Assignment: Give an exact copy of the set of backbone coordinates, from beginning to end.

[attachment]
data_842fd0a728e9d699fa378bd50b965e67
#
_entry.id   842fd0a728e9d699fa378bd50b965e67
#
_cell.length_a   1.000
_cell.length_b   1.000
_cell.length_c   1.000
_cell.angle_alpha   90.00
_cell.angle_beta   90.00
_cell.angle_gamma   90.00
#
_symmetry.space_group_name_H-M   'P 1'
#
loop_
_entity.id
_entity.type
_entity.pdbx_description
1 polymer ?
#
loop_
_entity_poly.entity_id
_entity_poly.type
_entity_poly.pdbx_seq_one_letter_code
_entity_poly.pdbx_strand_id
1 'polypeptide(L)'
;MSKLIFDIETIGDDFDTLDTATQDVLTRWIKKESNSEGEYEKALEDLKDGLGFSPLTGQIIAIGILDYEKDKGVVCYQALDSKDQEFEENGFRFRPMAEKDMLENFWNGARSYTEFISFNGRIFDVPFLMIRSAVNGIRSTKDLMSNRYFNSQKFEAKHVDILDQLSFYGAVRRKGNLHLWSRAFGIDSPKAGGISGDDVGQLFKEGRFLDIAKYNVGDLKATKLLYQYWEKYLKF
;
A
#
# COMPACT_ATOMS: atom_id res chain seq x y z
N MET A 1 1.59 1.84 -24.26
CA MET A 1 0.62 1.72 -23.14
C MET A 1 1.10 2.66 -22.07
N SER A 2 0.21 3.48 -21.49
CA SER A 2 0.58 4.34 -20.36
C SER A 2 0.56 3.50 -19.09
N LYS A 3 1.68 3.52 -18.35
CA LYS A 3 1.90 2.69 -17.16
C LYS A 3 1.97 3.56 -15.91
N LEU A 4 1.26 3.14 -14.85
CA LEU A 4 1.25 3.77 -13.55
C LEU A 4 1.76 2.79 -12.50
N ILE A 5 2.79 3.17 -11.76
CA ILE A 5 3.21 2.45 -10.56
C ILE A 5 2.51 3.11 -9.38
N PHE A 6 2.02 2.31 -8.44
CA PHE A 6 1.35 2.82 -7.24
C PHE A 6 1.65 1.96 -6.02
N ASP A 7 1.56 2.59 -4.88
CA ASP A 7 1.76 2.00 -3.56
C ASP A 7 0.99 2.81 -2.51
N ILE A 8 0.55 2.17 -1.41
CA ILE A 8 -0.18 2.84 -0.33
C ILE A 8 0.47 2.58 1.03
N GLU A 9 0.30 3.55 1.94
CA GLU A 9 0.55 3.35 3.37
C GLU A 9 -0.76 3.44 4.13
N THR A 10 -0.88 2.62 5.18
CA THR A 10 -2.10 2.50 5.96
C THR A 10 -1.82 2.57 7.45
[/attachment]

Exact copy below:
data_842fd0a728e9d699fa378bd50b965e67
#
_entry.id   842fd0a728e9d699fa378bd50b965e67
#
_cell.length_a   1.000
_cell.length_b   1.000
_cell.length_c   1.000
_cell.angle_alpha   90.00
_cell.angle_beta   90.00
_cell.angle_gamma   90.00
#
_symmetry.space_group_name_H-M   'P 1'
#
loop_
_entity.id
_entity.type
_entity.pdbx_description
1 polymer ?
#
loop_
_entity_poly.entity_id
_entity_poly.type
_entity_poly.pdbx_seq_one_letter_code
_entity_poly.pdbx_strand_id
1 'polypeptide(L)'
;MSKLIFDIETIGDDFDTLDTATQDVLTRWIKKESNSEGEYEKALEDLKDGLGFSPLTGQIIAIGILDYEKDKGVVCYQALDSKDQEFEENGFRFRPMAEKDMLENFWNGARSYTEFISFNGRIFDVPFLMIRSAVNGIRSTKDLMSNRYFNSQKFEAKHVDILDQLSFYGAVRRKGNLHLWSRAFGIDSPKAGGISGDDVGQLFKEGRFLDIAKYNVGDLKATKLLYQYWEKYLKF
;
A
#
# COMPACT_ATOMS: atom_id res chain seq x y z
N MET A 1 1.59 1.84 -24.26
CA MET A 1 0.62 1.72 -23.14
C MET A 1 1.10 2.66 -22.07
N SER A 2 0.21 3.48 -21.49
CA SER A 2 0.58 4.34 -20.36
C SER A 2 0.56 3.50 -19.09
N LYS A 3 1.68 3.52 -18.35
CA LYS A 3 1.90 2.69 -17.16
C LYS A 3 1.97 3.56 -15.91
N LEU A 4 1.26 3.14 -14.85
CA LEU A 4 1.25 3.77 -13.55
C LEU A 4 1.76 2.79 -12.50
N ILE A 5 2.79 3.17 -11.76
CA ILE A 5 3.21 2.45 -10.56
C ILE A 5 2.51 3.11 -9.38
N PHE A 6 2.02 2.31 -8.44
CA PHE A 6 1.35 2.82 -7.24
C PHE A 6 1.65 1.96 -6.02
N ASP A 7 1.56 2.59 -4.88
CA ASP A 7 1.76 2.00 -3.56
C ASP A 7 0.99 2.81 -2.51
N ILE A 8 0.55 2.17 -1.41
CA ILE A 8 -0.18 2.84 -0.33
C ILE A 8 0.47 2.58 1.03
N GLU A 9 0.30 3.55 1.94
CA GLU A 9 0.55 3.35 3.37
C GLU A 9 -0.76 3.44 4.13
N THR A 10 -0.88 2.62 5.18
CA THR A 10 -2.10 2.50 5.96
C THR A 10 -1.82 2.57 7.45